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Armed robbery. Bibb Superior Court. Before Judge Wilcox.
On October 16, 1984 defendant pled guilty to armed robbery. The conviction was entered on this date, and defendant was sentenced to thirteen years imprisonment. No appeal followed. On December 26, 1985, in a subsequent term of court, defendant filed an extraordinary motion to withdraw his guilty plea, asserting the plea was not knowingly and voluntarily made. Defendant appeals the trial court's denial of this motion.
"Until sentence is pronounced upon a prisoner, he has an unlimited right to withdraw his plea of guilty. Code 27-1404 [OCGA 17-7-93]. After judgment has been pronounced, a motion to withdraw the plea, made at the same term, is within the sound legal discretion of the trial judge. [Cit.]." McCrary v. State, 215 Ga. 887, 889 (2) (114 SE2d 133) (1960).
In the case at bar, not only had the sentence already been pronounced prior to defendant's filing the motion, but the term of court at which the judgment was entered had also passed. As the court announced in Conlogue v. State, 243 Ga. 141, 143-144 (6) (253 SE2d 168) (1979) (dicta on other rationale rejected in Smith v. State, 253 Ga. 169 (316 SE2d 757) (1984)), "We have not been cited to cases, nor have we found any, holding that the trial judge abused his discretion in denying a motion to withdraw a guilty plea filed after the term of court at which the judgment of conviction was rendered. It would appear to us as though a trial judge could not abuse his discretion in denying or refusing to consider such a motion, since the judgment would have passed out of the control of the court and since there is no statutory provision for the filing of motions to withdraw guilty pleas." "As to any attempt to modify a judgment, the trial court loses jurisdiction after the term. This rule applies equally to a withdrawal of a plea; otherwise, there would be no limit to time to withdraw a plea and no end to the case." State v. Kight, 175 Ga. App. 65, 66 (332 SE2d 363).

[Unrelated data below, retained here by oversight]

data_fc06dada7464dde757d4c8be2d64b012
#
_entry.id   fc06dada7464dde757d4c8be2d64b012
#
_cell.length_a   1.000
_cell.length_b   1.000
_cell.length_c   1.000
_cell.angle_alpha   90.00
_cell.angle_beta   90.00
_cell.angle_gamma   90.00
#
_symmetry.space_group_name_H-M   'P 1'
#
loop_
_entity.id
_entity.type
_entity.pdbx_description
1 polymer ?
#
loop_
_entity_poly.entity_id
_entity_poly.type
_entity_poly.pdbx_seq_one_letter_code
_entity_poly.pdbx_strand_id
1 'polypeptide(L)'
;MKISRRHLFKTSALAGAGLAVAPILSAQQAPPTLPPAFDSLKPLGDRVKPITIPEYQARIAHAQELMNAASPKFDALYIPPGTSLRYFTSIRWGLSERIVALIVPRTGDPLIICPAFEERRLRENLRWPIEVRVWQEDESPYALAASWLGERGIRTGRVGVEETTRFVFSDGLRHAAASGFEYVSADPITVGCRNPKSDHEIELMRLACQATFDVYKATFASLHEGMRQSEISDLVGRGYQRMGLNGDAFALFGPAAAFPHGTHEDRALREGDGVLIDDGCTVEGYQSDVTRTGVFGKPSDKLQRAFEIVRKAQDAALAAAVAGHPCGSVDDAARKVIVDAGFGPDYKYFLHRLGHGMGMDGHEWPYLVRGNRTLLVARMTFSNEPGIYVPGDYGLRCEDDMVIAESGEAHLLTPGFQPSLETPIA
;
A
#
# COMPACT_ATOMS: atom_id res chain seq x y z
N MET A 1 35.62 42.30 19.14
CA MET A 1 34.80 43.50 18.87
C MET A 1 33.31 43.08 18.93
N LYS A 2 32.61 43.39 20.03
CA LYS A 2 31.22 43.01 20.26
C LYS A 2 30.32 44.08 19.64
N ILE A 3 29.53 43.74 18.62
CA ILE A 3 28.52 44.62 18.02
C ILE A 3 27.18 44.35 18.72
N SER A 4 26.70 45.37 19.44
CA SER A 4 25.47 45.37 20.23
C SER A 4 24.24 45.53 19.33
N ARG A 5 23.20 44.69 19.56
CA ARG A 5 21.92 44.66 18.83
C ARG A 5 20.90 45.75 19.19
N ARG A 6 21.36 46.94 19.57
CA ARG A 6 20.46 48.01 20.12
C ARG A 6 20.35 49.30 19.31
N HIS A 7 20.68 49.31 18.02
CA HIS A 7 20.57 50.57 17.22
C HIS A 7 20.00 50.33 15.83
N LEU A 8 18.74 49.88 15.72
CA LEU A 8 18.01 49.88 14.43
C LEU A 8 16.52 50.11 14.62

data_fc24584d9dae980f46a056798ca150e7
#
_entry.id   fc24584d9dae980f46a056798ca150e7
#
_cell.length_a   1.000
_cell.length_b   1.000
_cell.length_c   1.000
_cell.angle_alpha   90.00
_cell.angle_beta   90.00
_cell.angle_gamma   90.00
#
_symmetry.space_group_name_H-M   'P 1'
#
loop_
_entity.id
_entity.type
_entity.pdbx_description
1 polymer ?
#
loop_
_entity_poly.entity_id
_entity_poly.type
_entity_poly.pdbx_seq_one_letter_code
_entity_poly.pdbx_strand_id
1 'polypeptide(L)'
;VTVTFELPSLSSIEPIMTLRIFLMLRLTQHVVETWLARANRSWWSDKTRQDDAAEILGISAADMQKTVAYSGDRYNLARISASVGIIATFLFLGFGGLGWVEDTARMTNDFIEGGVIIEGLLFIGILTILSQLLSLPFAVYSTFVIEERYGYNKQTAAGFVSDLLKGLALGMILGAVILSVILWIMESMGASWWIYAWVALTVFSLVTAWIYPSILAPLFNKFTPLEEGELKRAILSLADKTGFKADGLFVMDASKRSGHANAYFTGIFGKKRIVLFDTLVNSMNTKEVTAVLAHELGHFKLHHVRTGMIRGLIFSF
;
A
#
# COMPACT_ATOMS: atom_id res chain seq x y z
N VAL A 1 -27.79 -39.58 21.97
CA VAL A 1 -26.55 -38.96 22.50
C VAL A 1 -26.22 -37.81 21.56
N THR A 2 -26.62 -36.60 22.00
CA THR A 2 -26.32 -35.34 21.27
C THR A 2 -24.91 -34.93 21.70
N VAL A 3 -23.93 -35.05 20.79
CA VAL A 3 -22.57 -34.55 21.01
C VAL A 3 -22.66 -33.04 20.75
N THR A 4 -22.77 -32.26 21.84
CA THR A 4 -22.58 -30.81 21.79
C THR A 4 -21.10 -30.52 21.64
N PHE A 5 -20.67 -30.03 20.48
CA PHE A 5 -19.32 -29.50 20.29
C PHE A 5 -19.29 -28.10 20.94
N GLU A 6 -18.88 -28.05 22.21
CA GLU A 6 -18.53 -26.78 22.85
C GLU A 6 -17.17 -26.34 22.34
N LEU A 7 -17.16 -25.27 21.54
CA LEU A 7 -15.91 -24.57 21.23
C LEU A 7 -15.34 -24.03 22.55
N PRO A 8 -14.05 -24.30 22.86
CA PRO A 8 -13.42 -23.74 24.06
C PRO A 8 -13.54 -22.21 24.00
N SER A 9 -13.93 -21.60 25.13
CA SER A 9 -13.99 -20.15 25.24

Secondly, contrary to defendant's empty assertion, the face of the record does not reveal that defendant is not guilty of armed robbery thus, a motion in arrest of judgment, the authorized means by which one may obtain modification of a criminal judgment, would not lie. Id. Also, "[a] motion in arrest of judgment, like a motion for withdrawal of plea, must be made at the same term the judgment was obtained (OCGA 17-9-61 (b)) . . . "Id.
The court could have considered the motion as an extraordinary motion for new trial, as a trial is the relief appellant sought and would have gotten if his "motion to withdraw plea" was granted. Looking at it in that light, we would have no jurisdiction in this case to review the ruling. OCGA 5-6-35 (a) (7) provides that appeals from the denial of an extraordinary motion for new trial, when separate from the original appeal, require an application to appeal. No such application has been filed. We would therefore have had to dismiss defendant's appeal for failure to follow the procedures set forth in OCGA 5-6-35 (a) (7).
Willis B. Sparks III, District Attorney, for appellee.
Jane A. Stevens, for appellant.
Thursday May 21 16:38 EDT

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